Why the owner of the management balance sheet and how to collect it


The third key management accounting tool, the balance sheet, is neglected by many companies that maintain a cash flow statement and an income statement.

There are two reasons for this. First, owners confuse it with bookkeeping, which looks bulky and complicated, and they are afraid to bother with it. Second, they do not understand that only the balance sheet contains answers to a number of questions about business finances, which the other two reports cannot.

Why a management balance sheet is important and how to work with it properly, we understand with the financial director of the outsourced “Neskuchnyh Finance” Inga Adlyablina. Consult Bureau conducts management accounting for more than 100 clients from Ukraine, Russia, Kazakhstan, Belarus, and the Czech Republic.


Why you shouldn’t be afraid of a management balance sheet


“People far from finance do not understand the difference between two types of the balance sheet – management and accounting.

Accounting is the sphere of relations between business and government. In this case, a balance sheet, as well as other accounting reports, is a must. If you don’t have it or something turns out to be wrong with it, you are going to get fined. Since the balance sheet looks complicated and scary, you want to delegate it to a specialist and not remember it.

Managerial accounting is an internal tool. The items in both types of balance sheets are the same, but that’s where the similarity ends.

Unlike an accounting balance sheet, a management balance sheet is easily adapted to the realities and scale of a particular business. All the items in the accounting balance sheet which are irrelevant to you, you can safely discard from the management balance sheet”.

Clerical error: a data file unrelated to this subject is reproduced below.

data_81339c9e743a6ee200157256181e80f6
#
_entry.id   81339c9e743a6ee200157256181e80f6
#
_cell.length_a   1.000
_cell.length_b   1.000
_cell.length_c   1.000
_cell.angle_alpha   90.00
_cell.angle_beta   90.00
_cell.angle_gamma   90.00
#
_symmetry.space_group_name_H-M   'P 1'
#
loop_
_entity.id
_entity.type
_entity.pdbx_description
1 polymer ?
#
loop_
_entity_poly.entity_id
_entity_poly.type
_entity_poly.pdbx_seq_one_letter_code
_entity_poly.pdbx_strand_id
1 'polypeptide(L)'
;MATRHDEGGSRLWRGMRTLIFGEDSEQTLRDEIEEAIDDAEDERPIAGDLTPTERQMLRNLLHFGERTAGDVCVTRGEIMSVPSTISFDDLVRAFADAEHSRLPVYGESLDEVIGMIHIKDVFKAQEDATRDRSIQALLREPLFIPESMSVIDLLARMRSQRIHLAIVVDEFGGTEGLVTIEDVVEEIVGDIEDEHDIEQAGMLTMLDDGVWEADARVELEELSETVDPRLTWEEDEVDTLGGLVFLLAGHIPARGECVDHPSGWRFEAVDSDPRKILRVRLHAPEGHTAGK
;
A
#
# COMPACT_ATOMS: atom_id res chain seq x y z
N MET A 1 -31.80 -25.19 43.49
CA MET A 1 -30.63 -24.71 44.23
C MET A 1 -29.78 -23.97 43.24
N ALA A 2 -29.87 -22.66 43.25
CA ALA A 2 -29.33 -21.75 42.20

What questions does a management balance sheet answer?

A management balance sheet is a “photograph” of a business, which captures and reflects its financial condition at the time of compilation.


“Let’s break down point by point what questions the balance sheet alone will answer:

#1. How many dividends can be withdrawn? You’ll say, “But it’s clear from the profit and loss statement – the net profit is there.” But the profit and loss statement shows how much profit you can dispose of. But there is no information about your debts, for which you could have spent at least part of it, in the profit and loss statement. It is only in the management balance sheet.


#2. In a situation where OPU shows a good profit, but there is not much money in the account, the management balance sheet shows where it is “buried”. Usually, the profit is frozen in inventory and accounts receivable (all that is owed to you) – you received $30k, of which $10k was used to buy raw materials for the production of a new batch of goods. And for the products for $15 thousand, which has already gone to the customer, he will pay only the next month. This is why there are $5 thous. on the account, and $25 thous. is frozen: 10 in stocks and 15 in accounts receivable. Let’s use the table to show the distribution of profits by assets and liabilities on the balance sheet.


#3. How rich the company is and who actually owns it. When there is a lot of money in the accounts and the business owns real estate, vehicles, and equipment, the owner has the illusion that his company is rich.

But it also happens that all the assets were bought on credit funds, which still have to be paid back. The money on the account and in the cash register are prepayments and borrowed funds, and there is a huge hole in the owner’s equity (the company’s debts exceed the value of everything the company owns). It turns out that the business is yours only formally, but in fact at any time can go to creditors.